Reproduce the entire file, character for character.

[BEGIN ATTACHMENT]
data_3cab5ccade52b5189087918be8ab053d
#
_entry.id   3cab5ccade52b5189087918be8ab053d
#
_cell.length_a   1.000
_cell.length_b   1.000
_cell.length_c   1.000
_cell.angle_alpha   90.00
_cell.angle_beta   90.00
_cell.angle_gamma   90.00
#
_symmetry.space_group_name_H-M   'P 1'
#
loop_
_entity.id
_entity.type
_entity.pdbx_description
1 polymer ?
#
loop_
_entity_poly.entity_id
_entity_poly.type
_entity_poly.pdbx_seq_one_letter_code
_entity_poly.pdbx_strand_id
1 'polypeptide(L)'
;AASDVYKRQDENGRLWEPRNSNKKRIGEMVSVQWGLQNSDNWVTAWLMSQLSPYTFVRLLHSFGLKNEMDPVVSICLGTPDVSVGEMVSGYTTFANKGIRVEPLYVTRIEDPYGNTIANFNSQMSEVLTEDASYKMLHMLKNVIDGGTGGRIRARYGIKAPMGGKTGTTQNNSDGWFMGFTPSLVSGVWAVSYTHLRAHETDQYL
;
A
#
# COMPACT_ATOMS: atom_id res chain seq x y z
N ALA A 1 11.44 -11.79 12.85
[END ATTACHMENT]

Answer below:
data_3cab5ccade52b5189087918be8ab053d
#
_entry.id   3cab5ccade52b5189087918be8ab053d
#
_cell.length_a   1.000
_cell.length_b   1.000
_cell.length_c   1.000
_cell.angle_alpha   90.00
_cell.angle_beta   90.00
_cell.angle_gamma   90.00
#
_symmetry.space_group_name_H-M   'P 1'
#
loop_
_entity.id
_entity.type
_entity.pdbx_description
1 polymer ?
#
loop_
_entity_poly.entity_id
_entity_poly.type
_entity_poly.pdbx_seq_one_letter_code
_entity_poly.pdbx_strand_id
1 'polypeptide(L)'
;AASDVYKRQDENGRLWEPRNSNKKRIGEMVSVQWGLQNSDNWVTAWLMSQLSPYTFVRLLHSFGLKNEMDPVVSICLGTPDVSVGEMVSGYTTFANKGIRVEPLYVTRIEDPYGNTIANFNSQMSEVLTEDASYKMLHMLKNVIDGGTGGRIRARYGIKAPMGGKTGTTQNNSDGWFMGFTPSLVSGVWAVSYTHLRAHETDQYL
;
A
#
# COMPACT_ATOMS: atom_id res chain seq x y z
N ALA A 1 11.44 -11.79 12.85